Turkey is to introduce a nationwide "full lockdown" starting on April 29 and lasting until May 17 to curb its dramatic surge in coronavirus infections and deaths.
The country presently has the world's fourth highest number of cases and the worst on a per-capita basis among major nations. Officials are worried that if they don’t act now, the country’s international tourism industry could for the second year running suffer devastating losses. Tourism accounts for around 11% of the Turkish economy. It earned Turkey a record $34bn in 2019, but last year the impact of the pandemic caused that figure to plummet by around $22bn.
Turks will have to stay indoors except for essential shopping trips and urgent medical treatment under the lockdown, announced by President Recep Tayyip Erdogan late on April 26. Certain groups including emergency service workers and employees in the food and manufacturing sectors will be exempt.
"At a time when Europe is entering a phase of reopening, we need to rapidly cut our [daily] case numbers to below 5,000 not to be left behind. Otherwise we will inevitably face heavy costs in every area, from tourism to trade and education," Erdogan said.
The measures will be implemented "in the strictest manner to ensure they yield the results we seek", he said.
Two weeks ago Turkey announced a night-time curfew from 7 pm till 5 am on weekdays, as well as full weekend lockdowns. But these measures have not brought the coronavirus outbreak in the country under control.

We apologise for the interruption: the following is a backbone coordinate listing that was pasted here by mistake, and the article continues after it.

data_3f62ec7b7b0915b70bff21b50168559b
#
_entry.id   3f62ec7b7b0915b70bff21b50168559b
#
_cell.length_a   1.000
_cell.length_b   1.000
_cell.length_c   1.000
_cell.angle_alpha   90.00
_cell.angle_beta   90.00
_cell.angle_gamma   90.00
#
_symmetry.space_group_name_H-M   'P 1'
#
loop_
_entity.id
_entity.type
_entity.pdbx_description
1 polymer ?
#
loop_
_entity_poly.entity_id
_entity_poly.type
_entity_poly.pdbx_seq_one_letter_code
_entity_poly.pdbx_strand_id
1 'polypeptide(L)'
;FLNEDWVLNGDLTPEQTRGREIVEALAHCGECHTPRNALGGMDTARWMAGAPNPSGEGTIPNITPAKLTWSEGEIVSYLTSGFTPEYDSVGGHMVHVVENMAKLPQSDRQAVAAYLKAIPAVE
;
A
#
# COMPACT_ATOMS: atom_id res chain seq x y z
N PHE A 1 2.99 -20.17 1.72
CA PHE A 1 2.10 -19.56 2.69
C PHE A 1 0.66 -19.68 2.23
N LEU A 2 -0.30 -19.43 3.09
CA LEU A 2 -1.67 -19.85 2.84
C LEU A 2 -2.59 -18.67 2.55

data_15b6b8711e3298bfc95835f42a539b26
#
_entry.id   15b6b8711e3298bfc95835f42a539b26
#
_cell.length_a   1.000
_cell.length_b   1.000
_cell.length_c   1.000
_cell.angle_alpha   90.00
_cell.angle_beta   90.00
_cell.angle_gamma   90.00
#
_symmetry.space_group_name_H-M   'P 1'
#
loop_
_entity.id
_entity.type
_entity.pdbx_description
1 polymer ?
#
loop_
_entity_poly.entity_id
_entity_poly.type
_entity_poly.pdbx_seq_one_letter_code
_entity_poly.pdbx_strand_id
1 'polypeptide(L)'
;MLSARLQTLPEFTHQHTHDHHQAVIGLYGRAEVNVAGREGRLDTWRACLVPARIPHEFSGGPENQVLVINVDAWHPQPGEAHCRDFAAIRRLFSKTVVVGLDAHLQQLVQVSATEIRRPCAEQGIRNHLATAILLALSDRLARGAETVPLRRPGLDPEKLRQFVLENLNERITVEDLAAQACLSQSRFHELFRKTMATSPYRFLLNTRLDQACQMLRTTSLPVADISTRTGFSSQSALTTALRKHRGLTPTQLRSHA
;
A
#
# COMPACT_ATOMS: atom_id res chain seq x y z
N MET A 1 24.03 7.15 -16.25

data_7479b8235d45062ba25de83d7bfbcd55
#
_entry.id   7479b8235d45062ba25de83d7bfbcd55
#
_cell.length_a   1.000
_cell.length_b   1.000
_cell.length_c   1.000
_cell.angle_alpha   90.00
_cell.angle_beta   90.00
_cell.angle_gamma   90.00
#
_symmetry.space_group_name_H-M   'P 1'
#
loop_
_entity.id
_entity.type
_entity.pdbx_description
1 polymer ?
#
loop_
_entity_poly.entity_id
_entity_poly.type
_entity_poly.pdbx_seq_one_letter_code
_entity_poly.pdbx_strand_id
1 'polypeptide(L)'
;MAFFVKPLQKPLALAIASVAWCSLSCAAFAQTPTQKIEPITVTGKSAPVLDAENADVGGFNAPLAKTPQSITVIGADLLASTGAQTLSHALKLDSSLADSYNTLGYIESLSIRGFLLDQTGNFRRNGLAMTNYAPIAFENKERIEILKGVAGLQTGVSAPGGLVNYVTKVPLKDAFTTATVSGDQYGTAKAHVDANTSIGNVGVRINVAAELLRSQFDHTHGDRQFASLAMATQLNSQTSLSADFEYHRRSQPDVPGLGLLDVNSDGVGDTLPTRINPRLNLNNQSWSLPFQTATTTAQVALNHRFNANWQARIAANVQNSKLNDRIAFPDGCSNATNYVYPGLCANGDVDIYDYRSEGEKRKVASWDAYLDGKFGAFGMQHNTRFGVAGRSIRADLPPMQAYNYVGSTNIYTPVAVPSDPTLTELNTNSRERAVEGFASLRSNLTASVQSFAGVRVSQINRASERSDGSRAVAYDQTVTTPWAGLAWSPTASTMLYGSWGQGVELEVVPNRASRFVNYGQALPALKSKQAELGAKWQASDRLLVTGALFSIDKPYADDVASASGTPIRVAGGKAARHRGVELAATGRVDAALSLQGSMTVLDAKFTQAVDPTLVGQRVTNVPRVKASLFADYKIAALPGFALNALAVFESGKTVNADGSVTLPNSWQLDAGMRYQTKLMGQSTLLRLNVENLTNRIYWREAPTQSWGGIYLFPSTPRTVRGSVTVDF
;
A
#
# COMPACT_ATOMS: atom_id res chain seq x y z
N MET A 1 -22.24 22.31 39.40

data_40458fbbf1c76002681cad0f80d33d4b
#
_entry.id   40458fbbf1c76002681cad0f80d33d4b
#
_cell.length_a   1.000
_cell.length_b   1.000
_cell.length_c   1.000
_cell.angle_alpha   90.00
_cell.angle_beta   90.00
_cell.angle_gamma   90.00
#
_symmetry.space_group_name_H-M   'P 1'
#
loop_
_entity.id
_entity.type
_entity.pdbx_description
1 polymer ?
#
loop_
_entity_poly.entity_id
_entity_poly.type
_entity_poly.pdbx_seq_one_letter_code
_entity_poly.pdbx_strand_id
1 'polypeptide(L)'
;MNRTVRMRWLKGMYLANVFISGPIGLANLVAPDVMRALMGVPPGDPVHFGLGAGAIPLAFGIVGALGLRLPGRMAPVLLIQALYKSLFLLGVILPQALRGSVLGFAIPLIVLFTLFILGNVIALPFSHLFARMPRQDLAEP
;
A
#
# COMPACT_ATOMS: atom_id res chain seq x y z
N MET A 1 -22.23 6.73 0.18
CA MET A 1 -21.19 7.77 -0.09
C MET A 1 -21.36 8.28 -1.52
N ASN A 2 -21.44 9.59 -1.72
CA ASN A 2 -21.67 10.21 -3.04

Little trust in data
Nevertheless, Turkey’s official daily new coronavirus case count, which last week was still exceeding the 60,000 threshold, was by April 26 down to 37,312. That will invite more scepticism from many observers including health professionals in the country who do not trust the health ministry data. Last year, amid growing claims that its data was not realistic, the ministry conceded that it had not been including asymptomatic cases even though a person infected with coronavirus who is not showing any symptoms can still pass the infection on to others.
The lockdowns used by Turkey last year to counter the virus outbreak came under fire for being too relaxed.
The head of the Turkish Medics Association, Sebnem Korucu Fincanci, in early April decried Turkey’s March easing of restrictions that triggered the latest surge in the virus as the biggest misstep in the Erdogan administration’s handling of the outbreak. The gains made over the winter were sacrificed, she said, describing the result as "social murder" in an interview with Reuters published on April 12. "We called this a 'social murder' because they already know what will cause these deaths, they do not have any preventative measures," she added, saying that intercity travel, manufacturing and public transportation should all be halted.